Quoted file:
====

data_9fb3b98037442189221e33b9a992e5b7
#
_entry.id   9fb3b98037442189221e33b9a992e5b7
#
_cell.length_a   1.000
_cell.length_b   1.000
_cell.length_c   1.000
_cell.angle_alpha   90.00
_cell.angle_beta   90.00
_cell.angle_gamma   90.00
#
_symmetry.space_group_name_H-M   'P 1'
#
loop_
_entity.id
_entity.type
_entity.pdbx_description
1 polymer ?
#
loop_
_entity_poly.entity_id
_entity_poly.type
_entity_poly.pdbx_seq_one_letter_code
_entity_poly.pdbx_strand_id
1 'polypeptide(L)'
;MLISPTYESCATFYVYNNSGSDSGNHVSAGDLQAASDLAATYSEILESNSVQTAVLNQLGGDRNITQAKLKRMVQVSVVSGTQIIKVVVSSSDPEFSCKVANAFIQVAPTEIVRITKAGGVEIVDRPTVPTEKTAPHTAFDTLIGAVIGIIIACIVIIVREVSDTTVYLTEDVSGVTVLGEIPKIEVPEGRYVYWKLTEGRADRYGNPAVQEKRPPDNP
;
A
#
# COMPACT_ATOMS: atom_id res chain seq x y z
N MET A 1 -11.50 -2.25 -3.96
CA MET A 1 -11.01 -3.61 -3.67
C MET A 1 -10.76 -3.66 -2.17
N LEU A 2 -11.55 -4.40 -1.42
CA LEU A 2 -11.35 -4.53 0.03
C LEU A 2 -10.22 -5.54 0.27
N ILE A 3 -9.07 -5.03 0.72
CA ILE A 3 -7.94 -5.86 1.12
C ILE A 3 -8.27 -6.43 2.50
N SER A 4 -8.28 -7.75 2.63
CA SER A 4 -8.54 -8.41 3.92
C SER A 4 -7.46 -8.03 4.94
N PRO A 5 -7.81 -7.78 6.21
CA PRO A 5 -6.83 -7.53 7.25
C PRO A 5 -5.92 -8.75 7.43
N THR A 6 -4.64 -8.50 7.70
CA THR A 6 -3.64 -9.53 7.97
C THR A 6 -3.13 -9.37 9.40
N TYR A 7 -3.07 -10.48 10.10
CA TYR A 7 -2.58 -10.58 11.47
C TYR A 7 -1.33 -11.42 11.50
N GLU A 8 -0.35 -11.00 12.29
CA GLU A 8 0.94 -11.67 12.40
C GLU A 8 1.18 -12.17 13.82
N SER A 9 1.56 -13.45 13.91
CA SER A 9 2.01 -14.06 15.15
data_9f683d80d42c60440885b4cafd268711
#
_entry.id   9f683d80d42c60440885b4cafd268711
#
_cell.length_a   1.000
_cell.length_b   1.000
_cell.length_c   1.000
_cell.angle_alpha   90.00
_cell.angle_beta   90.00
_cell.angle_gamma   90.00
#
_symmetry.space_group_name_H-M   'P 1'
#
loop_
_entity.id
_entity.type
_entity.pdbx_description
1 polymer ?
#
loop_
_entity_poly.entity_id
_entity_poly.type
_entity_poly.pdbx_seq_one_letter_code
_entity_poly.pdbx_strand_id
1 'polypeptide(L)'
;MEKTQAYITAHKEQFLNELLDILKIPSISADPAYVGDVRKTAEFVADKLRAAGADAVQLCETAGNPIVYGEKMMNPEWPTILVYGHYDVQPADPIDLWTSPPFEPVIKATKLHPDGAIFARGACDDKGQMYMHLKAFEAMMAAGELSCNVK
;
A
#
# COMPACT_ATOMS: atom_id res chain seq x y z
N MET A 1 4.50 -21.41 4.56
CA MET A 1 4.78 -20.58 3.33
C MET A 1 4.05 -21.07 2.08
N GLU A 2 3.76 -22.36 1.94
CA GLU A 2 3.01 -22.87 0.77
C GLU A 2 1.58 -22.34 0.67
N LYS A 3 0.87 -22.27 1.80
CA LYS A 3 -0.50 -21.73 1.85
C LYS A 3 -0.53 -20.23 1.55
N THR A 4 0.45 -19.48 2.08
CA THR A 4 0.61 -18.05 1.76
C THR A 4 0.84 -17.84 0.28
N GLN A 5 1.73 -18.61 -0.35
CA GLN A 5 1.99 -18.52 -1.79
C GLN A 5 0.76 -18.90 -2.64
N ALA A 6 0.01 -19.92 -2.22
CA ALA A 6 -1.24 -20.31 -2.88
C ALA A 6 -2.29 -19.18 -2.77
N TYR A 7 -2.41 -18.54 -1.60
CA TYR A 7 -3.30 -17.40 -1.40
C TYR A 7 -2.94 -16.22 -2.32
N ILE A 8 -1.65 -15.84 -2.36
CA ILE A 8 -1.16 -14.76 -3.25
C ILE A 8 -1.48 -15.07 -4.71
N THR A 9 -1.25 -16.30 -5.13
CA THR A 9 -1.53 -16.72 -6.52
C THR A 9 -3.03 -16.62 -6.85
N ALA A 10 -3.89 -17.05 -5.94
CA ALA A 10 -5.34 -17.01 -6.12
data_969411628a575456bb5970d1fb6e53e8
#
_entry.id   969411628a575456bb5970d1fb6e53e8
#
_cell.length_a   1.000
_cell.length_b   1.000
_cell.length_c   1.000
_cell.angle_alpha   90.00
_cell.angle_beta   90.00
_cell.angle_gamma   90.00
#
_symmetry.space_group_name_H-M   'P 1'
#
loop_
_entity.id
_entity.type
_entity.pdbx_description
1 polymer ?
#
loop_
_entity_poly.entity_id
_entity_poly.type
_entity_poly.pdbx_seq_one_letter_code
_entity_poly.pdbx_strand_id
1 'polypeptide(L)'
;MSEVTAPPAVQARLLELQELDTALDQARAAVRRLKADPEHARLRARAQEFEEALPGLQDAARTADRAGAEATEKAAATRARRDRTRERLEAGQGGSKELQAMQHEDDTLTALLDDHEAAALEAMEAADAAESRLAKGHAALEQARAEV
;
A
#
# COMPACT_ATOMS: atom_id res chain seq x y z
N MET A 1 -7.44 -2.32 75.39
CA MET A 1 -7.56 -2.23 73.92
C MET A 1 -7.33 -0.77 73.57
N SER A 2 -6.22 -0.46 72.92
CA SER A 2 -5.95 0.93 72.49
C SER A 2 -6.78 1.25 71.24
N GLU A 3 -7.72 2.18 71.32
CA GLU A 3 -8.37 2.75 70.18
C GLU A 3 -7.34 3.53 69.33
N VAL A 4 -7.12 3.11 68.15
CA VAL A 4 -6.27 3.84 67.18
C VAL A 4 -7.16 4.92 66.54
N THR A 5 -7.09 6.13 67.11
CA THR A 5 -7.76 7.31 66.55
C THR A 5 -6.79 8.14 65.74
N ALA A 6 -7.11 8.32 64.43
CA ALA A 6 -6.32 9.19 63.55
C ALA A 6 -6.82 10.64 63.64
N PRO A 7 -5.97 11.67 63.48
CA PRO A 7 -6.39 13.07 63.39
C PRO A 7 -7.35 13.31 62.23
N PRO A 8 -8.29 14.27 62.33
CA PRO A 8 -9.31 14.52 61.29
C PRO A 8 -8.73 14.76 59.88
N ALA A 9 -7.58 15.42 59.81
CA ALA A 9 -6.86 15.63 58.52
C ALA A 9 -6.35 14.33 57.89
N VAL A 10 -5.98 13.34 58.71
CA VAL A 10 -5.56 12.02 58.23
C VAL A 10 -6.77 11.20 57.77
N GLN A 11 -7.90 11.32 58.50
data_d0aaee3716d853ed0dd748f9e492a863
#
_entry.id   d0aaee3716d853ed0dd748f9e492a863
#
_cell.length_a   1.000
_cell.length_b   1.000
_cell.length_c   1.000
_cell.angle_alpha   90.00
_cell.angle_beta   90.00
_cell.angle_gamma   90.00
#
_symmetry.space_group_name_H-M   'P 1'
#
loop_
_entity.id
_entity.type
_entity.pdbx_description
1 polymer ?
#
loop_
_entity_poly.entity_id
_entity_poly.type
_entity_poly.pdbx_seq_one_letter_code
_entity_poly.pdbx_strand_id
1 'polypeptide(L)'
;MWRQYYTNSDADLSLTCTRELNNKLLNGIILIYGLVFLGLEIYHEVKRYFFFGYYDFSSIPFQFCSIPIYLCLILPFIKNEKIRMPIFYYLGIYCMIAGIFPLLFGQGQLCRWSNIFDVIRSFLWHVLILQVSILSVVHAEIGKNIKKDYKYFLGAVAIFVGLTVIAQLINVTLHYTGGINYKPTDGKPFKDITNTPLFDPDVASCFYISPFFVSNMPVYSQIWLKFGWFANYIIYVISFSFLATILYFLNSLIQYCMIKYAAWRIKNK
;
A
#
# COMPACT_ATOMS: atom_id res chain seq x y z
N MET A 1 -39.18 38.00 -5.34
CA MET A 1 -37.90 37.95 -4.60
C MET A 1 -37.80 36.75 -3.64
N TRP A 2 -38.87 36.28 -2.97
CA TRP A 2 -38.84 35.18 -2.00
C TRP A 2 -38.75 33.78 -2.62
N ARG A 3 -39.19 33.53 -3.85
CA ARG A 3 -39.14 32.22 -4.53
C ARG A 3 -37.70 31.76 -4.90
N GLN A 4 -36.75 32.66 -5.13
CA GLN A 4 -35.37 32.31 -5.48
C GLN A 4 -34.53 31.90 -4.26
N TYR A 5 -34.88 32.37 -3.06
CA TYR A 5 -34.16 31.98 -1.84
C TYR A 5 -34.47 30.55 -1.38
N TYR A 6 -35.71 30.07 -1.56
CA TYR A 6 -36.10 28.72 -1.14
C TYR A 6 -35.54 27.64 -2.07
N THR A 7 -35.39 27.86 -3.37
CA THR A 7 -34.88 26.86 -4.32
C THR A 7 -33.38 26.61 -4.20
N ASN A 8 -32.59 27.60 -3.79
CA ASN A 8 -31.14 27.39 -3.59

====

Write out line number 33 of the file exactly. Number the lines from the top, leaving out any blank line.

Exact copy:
C MET A 1 -10.76 -3.66 -2.17